I think economic inequality might be the wrong metric to track because if I own a beat up reliable Honda and you own a Lamborghini, inequality doesn’t matter. We both have access to the same roads and access to technology that can give us the same amount of mobility. However, if conditions become so bad that now I only own a bicycle and my opportunities are limited because of my mobility, now the inequality matters. However, you could now own just a motorcycle instead of a Lamborghini and that would give you a huge advantage over me. So the amount of inequality doesn’t matter as much as the inequality in access to certain levels of tools and infrastructure.
Lets put this in terms of education since you mentioned it. Since higher education is so costly now, I would argue we have priced the poor out of that system, effectively locking them out of opportunities richer people would have.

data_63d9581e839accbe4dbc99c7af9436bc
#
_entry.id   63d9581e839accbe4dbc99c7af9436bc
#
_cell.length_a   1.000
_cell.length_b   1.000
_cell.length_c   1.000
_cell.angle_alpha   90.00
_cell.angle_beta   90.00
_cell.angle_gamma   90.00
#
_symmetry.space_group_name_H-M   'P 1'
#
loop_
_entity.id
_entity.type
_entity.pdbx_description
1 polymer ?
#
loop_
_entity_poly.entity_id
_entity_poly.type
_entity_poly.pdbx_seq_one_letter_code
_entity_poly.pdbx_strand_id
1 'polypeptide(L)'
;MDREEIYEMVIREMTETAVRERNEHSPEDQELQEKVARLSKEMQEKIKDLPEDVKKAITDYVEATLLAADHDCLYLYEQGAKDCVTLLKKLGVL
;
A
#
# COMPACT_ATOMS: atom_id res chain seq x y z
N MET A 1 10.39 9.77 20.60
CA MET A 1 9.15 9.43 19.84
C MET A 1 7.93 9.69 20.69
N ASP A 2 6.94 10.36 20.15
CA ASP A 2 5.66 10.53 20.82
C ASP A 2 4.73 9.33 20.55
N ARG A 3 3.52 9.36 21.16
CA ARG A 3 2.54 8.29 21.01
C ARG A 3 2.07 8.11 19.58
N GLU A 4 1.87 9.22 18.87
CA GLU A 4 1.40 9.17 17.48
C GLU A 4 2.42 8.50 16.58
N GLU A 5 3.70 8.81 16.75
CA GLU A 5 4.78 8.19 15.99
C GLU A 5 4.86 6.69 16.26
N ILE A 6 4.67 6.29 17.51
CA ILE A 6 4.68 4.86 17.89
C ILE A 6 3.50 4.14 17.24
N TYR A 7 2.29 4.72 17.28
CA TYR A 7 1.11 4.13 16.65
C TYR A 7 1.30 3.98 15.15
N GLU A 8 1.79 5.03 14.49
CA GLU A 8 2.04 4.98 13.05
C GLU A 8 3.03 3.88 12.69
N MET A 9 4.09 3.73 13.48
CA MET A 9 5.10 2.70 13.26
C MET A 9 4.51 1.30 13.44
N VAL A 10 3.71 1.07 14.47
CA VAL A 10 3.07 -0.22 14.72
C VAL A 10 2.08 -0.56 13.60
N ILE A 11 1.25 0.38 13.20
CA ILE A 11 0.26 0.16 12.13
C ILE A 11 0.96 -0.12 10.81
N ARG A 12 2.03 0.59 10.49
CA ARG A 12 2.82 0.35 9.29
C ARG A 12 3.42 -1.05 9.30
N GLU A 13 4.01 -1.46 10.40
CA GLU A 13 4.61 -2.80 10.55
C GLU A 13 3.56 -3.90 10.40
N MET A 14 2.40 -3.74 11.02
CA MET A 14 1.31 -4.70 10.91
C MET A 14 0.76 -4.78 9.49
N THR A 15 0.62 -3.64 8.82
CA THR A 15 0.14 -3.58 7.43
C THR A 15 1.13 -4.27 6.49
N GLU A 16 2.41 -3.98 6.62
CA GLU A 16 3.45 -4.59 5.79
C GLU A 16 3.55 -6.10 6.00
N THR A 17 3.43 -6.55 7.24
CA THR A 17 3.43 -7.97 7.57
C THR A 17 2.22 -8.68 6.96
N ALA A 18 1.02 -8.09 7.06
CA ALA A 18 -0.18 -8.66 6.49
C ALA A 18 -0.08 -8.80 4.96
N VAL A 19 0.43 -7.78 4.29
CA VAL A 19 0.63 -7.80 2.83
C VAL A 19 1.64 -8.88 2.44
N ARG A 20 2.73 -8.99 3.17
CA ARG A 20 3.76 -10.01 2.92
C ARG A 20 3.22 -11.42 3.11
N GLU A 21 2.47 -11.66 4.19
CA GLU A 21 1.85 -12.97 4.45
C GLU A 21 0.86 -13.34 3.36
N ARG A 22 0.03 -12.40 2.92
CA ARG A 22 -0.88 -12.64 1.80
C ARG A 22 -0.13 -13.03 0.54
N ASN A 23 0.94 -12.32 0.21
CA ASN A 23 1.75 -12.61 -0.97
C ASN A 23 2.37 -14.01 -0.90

So I think economic inequality is not the best metric but a way to measure inequality to the different levels of society might be a better way to think about it. I don’t know how you would measure that, so maybe economic inequality is the best measurement we have.
And if we did have some way to measure this access, it would be interesting to see if someone like Bill Gates was only able to do what he did because of his available access. And would someone at a lower level would have the ability to do the same?